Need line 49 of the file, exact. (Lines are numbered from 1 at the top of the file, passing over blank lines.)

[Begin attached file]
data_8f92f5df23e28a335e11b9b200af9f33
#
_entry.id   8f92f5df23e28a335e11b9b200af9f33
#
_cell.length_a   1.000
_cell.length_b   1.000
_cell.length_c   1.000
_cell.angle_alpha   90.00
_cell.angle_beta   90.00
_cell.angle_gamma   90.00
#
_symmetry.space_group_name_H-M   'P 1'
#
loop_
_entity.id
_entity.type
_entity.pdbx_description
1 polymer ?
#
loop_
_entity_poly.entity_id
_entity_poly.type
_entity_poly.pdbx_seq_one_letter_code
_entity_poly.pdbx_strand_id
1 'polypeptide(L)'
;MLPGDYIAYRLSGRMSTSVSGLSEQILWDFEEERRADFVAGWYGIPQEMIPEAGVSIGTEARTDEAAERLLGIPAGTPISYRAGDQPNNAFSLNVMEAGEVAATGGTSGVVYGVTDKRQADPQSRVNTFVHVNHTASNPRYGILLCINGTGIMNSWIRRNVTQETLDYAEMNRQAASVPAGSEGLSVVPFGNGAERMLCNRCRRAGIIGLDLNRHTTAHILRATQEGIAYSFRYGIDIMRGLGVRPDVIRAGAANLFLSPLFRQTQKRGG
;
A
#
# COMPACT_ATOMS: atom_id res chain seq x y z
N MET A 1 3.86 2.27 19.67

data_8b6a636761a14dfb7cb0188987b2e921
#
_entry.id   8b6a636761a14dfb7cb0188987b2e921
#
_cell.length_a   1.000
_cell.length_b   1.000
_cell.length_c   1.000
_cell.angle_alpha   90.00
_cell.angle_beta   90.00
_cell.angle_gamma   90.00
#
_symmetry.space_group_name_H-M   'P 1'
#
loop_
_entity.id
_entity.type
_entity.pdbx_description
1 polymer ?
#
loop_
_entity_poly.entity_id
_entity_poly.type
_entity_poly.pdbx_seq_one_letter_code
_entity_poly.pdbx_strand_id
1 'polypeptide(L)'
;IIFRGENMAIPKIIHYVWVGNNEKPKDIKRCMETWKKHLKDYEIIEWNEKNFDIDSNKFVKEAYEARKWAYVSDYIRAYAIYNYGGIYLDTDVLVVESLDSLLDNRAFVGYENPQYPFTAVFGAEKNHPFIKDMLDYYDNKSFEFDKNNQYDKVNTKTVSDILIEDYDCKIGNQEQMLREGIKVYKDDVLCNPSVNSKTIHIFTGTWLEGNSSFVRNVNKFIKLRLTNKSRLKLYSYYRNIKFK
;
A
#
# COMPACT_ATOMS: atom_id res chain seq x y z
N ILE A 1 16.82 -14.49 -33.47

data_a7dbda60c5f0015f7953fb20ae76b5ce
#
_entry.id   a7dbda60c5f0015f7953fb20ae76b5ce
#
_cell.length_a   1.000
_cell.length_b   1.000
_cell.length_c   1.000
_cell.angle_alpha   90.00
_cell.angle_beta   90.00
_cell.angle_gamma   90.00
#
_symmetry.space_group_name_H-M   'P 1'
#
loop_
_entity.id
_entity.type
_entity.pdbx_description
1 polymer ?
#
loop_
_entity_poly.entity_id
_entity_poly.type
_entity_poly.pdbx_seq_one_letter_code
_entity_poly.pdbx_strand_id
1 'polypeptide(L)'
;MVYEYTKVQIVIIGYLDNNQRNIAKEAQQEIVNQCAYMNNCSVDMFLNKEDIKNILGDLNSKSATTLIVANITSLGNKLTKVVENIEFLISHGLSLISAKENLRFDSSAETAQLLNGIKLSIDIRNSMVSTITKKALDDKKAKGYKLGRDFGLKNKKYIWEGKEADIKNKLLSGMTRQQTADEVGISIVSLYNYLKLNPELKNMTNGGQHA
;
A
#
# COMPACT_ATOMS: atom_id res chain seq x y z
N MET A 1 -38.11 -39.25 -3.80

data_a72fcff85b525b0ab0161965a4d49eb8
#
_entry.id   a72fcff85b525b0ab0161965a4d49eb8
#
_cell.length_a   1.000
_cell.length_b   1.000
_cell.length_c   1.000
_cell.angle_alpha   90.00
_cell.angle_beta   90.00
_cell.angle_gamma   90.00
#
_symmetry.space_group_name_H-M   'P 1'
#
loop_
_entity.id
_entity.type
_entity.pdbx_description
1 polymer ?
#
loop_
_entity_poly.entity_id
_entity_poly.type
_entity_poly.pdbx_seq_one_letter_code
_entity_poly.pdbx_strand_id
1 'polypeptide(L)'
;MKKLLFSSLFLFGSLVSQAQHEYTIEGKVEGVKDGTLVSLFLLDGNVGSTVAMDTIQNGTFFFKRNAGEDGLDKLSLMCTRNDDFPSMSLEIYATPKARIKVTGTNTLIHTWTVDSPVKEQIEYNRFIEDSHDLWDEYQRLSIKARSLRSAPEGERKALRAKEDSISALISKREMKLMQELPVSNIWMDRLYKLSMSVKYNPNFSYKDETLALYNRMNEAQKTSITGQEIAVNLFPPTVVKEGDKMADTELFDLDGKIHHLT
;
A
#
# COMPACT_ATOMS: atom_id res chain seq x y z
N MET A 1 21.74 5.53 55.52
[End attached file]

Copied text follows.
1 polymer ?